The second round of the Africa Individual Chess Championship was literally a Nigerian affair, as no Nigerian open player lost a game on the day and it is definitely a big boost for the push towards achieving the very first Grandmaster in the Western region.
The top two (2) boards were reserved on the day for the Egyptian maestros in GMs Amin Bassem and Ahmed Adly respectively, who both took care of business on the top boards without any hiccups.
The Zambians on boards 3 and 4 were unable to hold sway against their respective Grandmaster opponents, which saw them crumble under pressure and lose their games, looking forward to tomorrow. It happened to be a bad day in the office for the Zambians, as only IM Andrew Kayonde was able to pull off a win amongst the five (5) participants from the country, which might probably be chalked to fatigue from the just concluded Zambian Open.
The battle of the veteran IMs Adu Oladapo and Arab Adlane ended in a nail biting draw, which saw the Nigerian IM give a pawn for some form of activity, and recovered well to pick up a draw in the game.
The game of the round from my end was the game between two (2) of the youngest participants of the tournament, IM Anwuli Daniel of Nigeria against IM Fy Rakotomaharo of Madagascar, who both gave a sterling performance in their match up.
It was a familiar opening for the Nigerian IM and he entered the middlegame more comfortable than his Malagasy opponent with two (2) passers on the edge of the board, while his opponent had a passer in the center of the board, but he was unable to find the killer blow, which ensured the game end in a very interesting draw.
IM Balogun Oluwafemi of Nigeria played a simple King’s Indian Attack against the solid IM Zaibi Amir of Tunisia, who responded with the Sicillian, and while others were busy throwing the sword of the Bishop and the defense of the Rook, he strolled around the hall, checking on other games because his game was simple, which ended in a simple draw by agreement.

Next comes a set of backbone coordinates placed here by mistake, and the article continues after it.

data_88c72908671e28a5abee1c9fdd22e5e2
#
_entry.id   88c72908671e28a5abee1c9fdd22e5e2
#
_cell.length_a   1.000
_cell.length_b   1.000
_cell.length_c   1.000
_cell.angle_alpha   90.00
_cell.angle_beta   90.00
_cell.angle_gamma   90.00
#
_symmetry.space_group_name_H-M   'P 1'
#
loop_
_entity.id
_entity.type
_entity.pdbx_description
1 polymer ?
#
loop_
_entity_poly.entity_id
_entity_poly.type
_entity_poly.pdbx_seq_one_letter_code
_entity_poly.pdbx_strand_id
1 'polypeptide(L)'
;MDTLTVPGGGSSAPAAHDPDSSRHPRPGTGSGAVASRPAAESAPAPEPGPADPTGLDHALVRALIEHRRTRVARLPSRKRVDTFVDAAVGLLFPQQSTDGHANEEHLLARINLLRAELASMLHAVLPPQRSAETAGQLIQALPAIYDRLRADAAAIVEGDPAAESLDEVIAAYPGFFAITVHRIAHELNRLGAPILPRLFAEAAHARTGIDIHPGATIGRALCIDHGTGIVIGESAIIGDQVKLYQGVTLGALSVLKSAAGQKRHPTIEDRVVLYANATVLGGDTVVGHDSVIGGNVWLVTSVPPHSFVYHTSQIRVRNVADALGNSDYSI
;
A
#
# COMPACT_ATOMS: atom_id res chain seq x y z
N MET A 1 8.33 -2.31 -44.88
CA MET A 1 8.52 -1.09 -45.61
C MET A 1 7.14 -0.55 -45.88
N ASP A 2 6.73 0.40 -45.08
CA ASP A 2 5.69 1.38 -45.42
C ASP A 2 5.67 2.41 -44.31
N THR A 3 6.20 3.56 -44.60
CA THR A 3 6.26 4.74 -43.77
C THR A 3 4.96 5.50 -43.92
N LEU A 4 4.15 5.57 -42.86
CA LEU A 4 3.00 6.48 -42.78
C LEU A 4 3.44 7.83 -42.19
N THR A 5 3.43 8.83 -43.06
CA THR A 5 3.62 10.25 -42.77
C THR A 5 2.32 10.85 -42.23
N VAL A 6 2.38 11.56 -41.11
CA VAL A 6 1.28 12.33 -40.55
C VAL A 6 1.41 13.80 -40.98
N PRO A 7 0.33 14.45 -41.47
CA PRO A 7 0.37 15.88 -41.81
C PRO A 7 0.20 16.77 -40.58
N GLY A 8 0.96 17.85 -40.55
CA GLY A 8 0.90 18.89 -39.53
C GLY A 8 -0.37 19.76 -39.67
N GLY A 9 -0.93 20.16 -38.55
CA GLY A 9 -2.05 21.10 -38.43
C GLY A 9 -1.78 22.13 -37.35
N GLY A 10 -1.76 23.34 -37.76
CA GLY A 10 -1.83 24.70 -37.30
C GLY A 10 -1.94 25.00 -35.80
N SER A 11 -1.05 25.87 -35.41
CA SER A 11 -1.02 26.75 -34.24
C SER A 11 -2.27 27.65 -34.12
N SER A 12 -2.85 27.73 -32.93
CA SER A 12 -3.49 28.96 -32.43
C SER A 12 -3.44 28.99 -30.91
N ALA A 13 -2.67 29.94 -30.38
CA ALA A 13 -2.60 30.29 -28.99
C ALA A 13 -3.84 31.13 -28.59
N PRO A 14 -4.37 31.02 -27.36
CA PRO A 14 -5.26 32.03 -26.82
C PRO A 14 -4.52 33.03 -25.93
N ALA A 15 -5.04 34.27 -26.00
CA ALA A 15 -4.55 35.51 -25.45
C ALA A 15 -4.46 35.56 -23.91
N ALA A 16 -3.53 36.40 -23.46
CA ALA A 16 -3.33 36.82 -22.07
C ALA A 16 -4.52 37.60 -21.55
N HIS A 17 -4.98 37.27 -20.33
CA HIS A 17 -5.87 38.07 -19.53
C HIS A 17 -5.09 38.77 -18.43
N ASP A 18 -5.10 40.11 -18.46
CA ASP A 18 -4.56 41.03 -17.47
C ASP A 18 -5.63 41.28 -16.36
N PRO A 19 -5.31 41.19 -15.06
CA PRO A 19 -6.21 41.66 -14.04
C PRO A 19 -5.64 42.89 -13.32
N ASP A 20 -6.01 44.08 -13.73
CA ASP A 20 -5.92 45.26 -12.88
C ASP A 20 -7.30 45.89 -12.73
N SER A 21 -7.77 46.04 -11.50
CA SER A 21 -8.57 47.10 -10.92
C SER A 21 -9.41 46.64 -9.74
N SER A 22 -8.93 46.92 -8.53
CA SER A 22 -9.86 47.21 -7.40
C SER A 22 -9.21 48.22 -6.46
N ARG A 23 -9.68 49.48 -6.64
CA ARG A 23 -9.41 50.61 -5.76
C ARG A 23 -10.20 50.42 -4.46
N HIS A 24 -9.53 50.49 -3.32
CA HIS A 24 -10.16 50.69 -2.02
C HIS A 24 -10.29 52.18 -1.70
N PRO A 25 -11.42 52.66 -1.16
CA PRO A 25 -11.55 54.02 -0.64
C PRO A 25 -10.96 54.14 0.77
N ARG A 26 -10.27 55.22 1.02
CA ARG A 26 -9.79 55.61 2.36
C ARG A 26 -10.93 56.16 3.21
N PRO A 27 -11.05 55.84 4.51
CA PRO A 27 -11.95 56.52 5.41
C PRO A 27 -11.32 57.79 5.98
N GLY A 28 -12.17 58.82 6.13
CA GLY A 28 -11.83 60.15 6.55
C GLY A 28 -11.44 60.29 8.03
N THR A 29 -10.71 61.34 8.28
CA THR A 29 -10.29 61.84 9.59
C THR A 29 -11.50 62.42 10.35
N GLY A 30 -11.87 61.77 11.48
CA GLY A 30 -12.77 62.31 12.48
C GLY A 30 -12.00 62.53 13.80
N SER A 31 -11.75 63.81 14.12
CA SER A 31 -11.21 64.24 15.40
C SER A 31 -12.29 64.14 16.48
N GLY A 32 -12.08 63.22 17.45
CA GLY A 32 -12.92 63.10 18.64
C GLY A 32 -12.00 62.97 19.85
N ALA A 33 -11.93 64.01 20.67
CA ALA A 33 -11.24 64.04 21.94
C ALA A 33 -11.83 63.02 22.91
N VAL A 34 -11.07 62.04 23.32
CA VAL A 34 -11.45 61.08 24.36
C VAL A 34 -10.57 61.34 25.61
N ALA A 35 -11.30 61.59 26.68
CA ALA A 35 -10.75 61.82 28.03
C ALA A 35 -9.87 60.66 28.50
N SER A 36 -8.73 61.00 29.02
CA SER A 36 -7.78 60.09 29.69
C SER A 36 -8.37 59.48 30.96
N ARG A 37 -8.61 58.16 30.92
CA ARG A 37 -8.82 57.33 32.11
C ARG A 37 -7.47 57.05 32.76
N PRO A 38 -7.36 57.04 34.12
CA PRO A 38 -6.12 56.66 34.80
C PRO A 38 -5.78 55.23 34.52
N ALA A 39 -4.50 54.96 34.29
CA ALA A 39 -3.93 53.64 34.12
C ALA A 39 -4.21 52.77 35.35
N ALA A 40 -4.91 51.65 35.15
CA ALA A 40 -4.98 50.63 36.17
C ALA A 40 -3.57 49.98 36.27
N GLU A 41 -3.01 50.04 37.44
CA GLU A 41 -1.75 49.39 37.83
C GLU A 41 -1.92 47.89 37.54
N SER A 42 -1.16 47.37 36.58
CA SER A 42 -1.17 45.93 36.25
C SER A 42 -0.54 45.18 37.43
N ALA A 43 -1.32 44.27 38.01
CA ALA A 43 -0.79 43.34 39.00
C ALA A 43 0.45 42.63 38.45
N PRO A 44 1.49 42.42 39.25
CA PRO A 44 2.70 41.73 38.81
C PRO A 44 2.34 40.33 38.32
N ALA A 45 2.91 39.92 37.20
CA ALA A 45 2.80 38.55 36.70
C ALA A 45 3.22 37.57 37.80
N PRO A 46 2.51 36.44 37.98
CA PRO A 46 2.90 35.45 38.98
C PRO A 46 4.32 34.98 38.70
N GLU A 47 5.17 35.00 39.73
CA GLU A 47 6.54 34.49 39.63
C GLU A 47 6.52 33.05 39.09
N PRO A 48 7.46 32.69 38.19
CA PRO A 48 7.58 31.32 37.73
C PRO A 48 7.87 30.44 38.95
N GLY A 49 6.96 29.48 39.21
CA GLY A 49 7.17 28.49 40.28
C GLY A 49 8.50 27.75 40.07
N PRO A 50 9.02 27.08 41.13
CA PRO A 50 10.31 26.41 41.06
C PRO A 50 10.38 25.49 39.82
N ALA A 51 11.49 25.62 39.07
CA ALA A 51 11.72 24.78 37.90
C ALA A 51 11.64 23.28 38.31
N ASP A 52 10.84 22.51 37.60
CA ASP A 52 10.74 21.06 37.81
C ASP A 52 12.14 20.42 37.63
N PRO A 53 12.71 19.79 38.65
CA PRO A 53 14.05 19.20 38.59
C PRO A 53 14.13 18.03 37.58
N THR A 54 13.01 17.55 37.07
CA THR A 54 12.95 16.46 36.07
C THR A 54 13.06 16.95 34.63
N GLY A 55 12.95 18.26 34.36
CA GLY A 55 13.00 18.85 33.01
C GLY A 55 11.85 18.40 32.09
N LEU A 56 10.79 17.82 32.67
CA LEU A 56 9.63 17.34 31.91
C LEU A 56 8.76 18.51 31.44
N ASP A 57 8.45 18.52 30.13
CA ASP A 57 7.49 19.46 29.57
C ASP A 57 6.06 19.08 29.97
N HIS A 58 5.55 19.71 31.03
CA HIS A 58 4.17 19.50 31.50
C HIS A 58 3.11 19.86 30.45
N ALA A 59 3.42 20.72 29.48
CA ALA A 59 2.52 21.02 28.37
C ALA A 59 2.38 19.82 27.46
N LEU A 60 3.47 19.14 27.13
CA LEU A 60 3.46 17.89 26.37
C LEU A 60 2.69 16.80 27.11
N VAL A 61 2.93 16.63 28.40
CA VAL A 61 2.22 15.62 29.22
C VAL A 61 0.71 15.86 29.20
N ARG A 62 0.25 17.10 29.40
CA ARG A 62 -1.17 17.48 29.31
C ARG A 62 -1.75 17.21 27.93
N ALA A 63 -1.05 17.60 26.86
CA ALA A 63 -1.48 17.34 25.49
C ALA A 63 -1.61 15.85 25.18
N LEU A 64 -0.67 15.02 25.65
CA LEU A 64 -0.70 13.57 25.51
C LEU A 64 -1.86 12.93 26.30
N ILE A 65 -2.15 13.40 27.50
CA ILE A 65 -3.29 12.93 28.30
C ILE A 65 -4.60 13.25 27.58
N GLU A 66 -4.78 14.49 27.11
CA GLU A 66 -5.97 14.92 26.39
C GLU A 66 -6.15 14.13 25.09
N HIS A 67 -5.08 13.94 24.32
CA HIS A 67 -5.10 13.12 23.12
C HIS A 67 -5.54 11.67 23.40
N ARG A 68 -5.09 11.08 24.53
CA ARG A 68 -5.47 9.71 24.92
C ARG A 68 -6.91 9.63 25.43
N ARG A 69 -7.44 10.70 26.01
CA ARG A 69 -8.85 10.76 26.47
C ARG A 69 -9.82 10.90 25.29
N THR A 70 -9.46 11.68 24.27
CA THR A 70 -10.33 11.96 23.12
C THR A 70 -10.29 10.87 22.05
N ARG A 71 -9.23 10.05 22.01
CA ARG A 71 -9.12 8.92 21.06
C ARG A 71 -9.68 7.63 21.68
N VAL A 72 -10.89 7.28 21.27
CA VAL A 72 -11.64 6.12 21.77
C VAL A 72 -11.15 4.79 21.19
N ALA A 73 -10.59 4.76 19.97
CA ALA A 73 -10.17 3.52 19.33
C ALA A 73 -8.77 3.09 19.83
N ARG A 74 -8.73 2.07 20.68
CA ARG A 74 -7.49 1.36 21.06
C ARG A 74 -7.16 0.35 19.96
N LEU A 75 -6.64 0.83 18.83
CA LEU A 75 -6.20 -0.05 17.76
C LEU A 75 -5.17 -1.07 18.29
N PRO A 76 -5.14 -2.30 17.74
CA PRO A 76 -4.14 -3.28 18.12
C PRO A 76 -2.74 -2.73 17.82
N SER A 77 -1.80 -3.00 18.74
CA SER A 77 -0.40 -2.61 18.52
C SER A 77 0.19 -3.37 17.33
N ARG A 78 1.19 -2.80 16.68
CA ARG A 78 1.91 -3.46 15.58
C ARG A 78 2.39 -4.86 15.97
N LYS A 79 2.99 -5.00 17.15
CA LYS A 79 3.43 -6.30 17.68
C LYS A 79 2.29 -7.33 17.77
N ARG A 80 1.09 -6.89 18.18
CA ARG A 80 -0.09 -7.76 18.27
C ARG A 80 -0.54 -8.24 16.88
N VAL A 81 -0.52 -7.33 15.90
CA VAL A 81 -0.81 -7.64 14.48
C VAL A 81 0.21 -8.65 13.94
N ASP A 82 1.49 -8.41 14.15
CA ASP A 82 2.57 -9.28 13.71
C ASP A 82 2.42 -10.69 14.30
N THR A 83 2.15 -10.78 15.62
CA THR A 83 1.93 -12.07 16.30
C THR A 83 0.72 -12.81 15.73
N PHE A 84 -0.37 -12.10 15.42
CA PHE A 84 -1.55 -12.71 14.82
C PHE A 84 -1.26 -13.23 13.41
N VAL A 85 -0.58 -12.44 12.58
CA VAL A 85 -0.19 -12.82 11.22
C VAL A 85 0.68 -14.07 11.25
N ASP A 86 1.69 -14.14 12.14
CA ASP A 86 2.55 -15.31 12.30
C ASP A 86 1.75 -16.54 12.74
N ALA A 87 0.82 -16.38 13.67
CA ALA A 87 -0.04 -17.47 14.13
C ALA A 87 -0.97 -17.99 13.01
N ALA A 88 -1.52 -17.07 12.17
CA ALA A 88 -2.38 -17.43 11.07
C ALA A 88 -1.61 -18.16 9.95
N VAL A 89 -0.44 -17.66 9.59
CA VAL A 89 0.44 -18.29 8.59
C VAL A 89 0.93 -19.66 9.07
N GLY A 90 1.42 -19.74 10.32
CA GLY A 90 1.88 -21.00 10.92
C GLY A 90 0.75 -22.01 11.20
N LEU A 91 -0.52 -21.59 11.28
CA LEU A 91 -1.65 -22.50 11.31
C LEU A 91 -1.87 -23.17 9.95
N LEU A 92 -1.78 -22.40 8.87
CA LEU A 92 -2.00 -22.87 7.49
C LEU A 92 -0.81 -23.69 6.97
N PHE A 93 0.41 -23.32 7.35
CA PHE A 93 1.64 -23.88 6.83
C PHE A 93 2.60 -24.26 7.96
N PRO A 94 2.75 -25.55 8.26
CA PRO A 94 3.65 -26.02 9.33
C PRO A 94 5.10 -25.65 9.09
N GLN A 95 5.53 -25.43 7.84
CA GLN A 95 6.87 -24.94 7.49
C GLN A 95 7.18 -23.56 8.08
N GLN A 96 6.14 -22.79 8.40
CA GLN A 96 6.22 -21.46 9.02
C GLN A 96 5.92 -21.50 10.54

GM Hesham Abdelrahman did not know what hit him as FM Oragwu Chukwunonso came at him with the black pieces, showing no respect for the title of Grandmaster, but enforcing the rules of playing the board and not the man in one of the upsets of the day. It was quite interesting the way the Nigerian FM calmly overcame the attack and pump of the Egyptian, while creating a counter attack that left him with two (2) queenside pawns too devastating to play against.
Apart from the above upset, the biggest upset has to be the defeat handed down on the explosive Prince Daniel Mulenga in a standard King’s Indian Defense opening against 1. d4, with the Zambian playing the game as though he wanted to finish the game quickly, underrating his opponent and falling thereby. Sasha Winston of Nigeria took everything in his stride and was cool as he noticed he had the edge, which he converted with utmost accuracy.
And on the last board, Eritrea’s sole representative, ELO 1781 rated Kibrom Welgebriel Beraki also dealt a huge blow to Chipanga Takaedza from Zimbabwe, who played a poor game, expecting the Eritrean to just roll over and lose, but it was not to be.
As the third round pairings are released, a match that has been long awaited is the one between Africa’s Egyptian numero uno, GM Amin Bassem against the young and talented Algerian GM Bellahcene Bilel, which for me would be the game of the round, as IM Fy Rakotomaharo would be facing IM Adu Oladapo in a rematch of last year’s demolition of the Nigerian at Cote D’Ivoire, would the Nigerian repay, roll over, or would there be a truce? And IM Arab Adlane takes on South Africa’s GM Solomon Kenny, who drew against his compatriot, FM Klaasen Calvin John in the second round of the tournament.
Other games of interest in the third round are that of Zambia’s IM Andrew Kayonde against Nigeria’s IM Balogun Oluwafemi, as well as Tunisia’s IM Zaibi Amir who takes on Nigeria’s IM Anwuli Daniel, and on board 11, where Angola’s young IM David Silva battles against Zimbabwe’s IM Rodwell Makoto.
The female section also had their share of upsets, which was highlighted by the draw on board 1, in a match that had Algeria’s WIM Nassr Lina (1982) hold WGM Wafa Shahenda (2175) to an unprecedented draw in a game that showed the work other ladies are putting in to get to the top in their respective countries.
It was a rout for WGM Wafa Shrook however, as she came out on top against WIM Elansary Eman of Egypt, as WFM Mwango Lorita (1931) showed what made her back to back Zambia Open female champion, as she defeated WIM Mezioud Amina of Algeria to keep her dream of becoming the next WGM of the southern zone.
The third round now presents the Zambian WFM against yet another Algerian in WIM Latreche Sabrina who would be looking to avenge her compatriot, while the Zambian would be looking to do a double against the Algerians and start facing the Egyptians.
Now it is understood that no one came to this event to just roll over. Every single point has to be earned by quality play on board and showing the workings that ensures victory or draw at the least.
And with seven (7) more rounds to go, it is a very good time to come to this realization at a tournament of this magnitude.
Where would the upset of the round come from?
Do have your say in the comments section below.